[A VIEW FROM ABROAD] There was a time when the media measurement market was fairly straightforward. You had numbers of Audit Bureau of Circulation for newspaper ad buys, BPA for magazines, Arbitron for radio, and Nielsen for television.
Four channels. Four measurement providers. Almost all media consumption and advertising is covered. What a simple world.
No more. Digital disruption, the rise of performance advertising – and, most importantly, massive and accelerating audience fragmentation across a growing number of media channels, vendors and devices – are to blame.
Media metering has been in the news a lot lately – much of it focused on the grandfather channel, television.
The television networks and their commercial group, the Video Advertising Bureau, publicly complain about Nielsen for its recent, fairly public measurement failures.
Nielsen responded by trying to suspend its Media Rating Council accreditation and focus its energies on creating a more holistic measurement platform for the future, Nielsen One. And no one involved seems happy or likely to be satisfied anytime soon.
Many people have asked me for my opinion on what all of this could mean for the future of the media measurement market. So here they are:
Nielsen’s TV measurement won’t go away
There is no doubt that Nielsen has some real challenges with its TV panel, but there is no easy way to replace it as the currency for the majority of domestic TV advertising spending in the United States. As research legend Jack Wakshlag taught me years ago, being an accepted media currency is more than just having hard numbers. It’s also about comparability, stability and trust, and it typically takes decades to build these capabilities in a market with hundreds of sellers, thousands of buyers, and over 10,000 billion ad impressions.
For better or for worse, the C3, C7, raw valuation point and age-of-sex demographics are set in stone in contracts spanning tens of billions in spending for those trillions. impressions. Nielsen is currently the only company to have a panel, however insufficient, that covers all types of television viewing – broadcast, cable, satellite and streaming – and is balanced across all demographics, especially minorities and people living in households without fixed broadband (more than 20% of American households).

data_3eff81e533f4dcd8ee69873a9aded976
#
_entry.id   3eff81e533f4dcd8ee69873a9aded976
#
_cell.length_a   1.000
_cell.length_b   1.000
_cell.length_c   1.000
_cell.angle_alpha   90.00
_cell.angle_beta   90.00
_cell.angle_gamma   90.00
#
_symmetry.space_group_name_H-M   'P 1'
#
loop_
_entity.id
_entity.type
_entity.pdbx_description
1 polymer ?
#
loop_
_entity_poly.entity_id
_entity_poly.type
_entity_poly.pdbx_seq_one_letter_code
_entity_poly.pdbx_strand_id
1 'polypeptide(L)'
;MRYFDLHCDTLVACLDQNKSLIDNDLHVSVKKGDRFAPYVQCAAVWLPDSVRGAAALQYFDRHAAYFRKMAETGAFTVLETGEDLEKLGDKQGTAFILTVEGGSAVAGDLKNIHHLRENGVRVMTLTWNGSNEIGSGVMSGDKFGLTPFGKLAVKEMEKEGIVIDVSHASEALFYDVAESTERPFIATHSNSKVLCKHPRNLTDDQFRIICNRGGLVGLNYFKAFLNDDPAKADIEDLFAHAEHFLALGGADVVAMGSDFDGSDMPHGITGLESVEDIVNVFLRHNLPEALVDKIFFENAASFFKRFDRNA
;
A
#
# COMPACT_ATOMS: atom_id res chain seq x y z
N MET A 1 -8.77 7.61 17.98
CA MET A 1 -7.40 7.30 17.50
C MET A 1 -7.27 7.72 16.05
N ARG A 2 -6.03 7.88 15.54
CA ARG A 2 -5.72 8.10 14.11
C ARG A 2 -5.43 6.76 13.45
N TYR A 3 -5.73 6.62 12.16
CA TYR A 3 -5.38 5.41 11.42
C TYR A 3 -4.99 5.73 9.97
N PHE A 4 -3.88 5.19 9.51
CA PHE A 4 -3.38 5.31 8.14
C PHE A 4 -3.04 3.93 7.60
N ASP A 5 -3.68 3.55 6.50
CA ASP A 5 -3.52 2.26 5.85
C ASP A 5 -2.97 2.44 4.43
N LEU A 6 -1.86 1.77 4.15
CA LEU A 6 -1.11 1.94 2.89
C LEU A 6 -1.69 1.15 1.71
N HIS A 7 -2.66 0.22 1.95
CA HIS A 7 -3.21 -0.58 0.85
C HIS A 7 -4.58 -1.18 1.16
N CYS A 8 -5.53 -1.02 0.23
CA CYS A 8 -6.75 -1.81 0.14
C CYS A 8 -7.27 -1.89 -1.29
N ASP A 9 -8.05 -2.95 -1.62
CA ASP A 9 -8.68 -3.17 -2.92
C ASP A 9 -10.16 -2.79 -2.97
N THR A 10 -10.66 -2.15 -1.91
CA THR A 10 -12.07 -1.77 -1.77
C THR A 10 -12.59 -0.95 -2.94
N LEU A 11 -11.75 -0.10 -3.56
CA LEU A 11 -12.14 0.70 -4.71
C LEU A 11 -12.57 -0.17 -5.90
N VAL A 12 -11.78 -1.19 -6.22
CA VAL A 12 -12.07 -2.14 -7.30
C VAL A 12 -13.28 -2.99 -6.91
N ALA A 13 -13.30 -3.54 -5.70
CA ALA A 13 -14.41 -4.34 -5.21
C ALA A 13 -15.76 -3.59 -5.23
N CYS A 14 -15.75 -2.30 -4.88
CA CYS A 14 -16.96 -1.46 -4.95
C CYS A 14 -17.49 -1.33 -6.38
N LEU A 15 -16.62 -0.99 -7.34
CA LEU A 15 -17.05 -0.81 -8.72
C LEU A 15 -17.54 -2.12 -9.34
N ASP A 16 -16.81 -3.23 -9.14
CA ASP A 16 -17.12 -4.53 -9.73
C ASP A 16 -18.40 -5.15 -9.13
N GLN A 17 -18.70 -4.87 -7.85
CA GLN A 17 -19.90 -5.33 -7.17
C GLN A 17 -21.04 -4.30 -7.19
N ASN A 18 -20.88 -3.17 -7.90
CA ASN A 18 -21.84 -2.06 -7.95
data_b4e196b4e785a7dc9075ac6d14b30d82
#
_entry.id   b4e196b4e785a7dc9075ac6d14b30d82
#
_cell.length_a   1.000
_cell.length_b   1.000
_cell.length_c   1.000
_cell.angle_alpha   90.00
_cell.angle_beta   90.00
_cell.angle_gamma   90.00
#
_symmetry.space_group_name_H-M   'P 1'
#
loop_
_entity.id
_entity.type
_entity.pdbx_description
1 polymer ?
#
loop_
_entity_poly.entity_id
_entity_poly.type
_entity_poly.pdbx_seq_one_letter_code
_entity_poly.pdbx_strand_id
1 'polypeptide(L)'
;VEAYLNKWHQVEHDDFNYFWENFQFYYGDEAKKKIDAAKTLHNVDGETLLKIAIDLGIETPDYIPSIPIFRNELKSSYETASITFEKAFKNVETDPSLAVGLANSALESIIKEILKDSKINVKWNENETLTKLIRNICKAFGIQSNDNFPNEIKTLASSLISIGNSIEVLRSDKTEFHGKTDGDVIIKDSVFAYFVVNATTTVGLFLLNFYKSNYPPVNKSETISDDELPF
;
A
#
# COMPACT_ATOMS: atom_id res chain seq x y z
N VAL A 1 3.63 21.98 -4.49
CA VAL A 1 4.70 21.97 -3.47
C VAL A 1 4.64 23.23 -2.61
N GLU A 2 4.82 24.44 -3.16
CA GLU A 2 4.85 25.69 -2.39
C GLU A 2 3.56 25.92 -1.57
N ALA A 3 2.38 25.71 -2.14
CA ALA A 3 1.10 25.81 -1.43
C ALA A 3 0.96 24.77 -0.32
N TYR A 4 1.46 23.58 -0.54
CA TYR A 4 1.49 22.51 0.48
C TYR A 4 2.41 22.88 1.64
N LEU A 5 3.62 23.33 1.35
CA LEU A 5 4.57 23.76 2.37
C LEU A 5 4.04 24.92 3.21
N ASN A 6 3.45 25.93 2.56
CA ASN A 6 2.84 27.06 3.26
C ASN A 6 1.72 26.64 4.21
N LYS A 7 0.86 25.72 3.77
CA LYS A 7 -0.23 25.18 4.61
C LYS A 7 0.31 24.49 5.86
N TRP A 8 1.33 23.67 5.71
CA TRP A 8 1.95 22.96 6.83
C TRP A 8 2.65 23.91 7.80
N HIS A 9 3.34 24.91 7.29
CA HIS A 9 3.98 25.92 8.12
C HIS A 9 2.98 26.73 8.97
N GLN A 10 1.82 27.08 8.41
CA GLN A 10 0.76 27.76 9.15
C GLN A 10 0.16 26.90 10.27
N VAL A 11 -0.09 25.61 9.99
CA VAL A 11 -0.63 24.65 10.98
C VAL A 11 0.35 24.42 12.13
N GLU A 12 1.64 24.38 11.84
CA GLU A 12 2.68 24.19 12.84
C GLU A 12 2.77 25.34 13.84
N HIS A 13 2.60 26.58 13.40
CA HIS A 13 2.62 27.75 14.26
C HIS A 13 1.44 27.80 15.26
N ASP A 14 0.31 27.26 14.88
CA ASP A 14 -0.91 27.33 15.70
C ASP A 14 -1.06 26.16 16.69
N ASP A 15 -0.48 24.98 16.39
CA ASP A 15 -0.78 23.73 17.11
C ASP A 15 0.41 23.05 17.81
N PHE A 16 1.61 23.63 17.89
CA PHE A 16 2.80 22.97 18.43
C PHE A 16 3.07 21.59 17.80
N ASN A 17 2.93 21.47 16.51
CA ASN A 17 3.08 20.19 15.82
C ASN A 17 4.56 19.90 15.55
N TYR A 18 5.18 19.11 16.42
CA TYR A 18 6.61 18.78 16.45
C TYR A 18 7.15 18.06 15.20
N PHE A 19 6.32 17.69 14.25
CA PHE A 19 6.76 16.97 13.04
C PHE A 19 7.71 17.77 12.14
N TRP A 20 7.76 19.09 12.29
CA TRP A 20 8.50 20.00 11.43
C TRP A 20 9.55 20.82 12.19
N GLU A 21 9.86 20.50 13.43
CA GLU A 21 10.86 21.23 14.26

Many emerging measurement companies are going to take a lot of new business
There are many digital born players with media measurement products in line with the destination of media consumption and ad spend. iSpot.tv has been a leader in TV and video advertising campaigns and results measurement for years, with massive reach in American homes. TVSquared is a leader in conversion tracking. Samba TV and VideoAmp bring even more real-time TV measurements to the market.
Truthset improves the game when it comes to data validation and accuracy. TVision Insights tells us a lot about who actually watches TV and how engaged they are. 605 measures the impact of TV advertising campaigns with return path data. LiveRamp’s Data + Math powers and measures targeting and campaign-level results on TV. And there are many, many more.
Report. report. The future of media measurement will not be like the past, with a few simple numbers coming from a few monopoly providers of monetary data. Nope. The market will be much larger, with a massive and growing demand for tactical measurement platforms that can operate in real time and help marketers, agencies and media owners better utilize and measure their many channels. media and nuances of each, taking advantage of the types of targeting. , optimization and real-time measurement and reporting which are table stakes in all the major digital walled garden platforms.
So – Nielsen isn’t going away anytime soon, but that doesn’t mean there won’t be a lot of new market opportunities for a lot of new media measurement providers.
Of course, not only will the media measurement market grow, but it will fragment, as will all media channels and the audiences that watch them today.
This story was first published by MediaPost.com and is republished with permission of the author.
Dave Morgan, a lawyer by training, is the CEO and founder of Simulmedia. Previously, he founded and managed both TACODA, Inc, an online advertising company pioneering online behavioral marketing and which was acquired by AOL in 2007 for $ 275 million, and Real Media, Inc, a the world’s leading online ad serving and ad serving companies and a predecessor of 24/7 Real Media (TFSM), which was later sold to WPP for $ 649 million. Follow him on twitter @davemorgannyc
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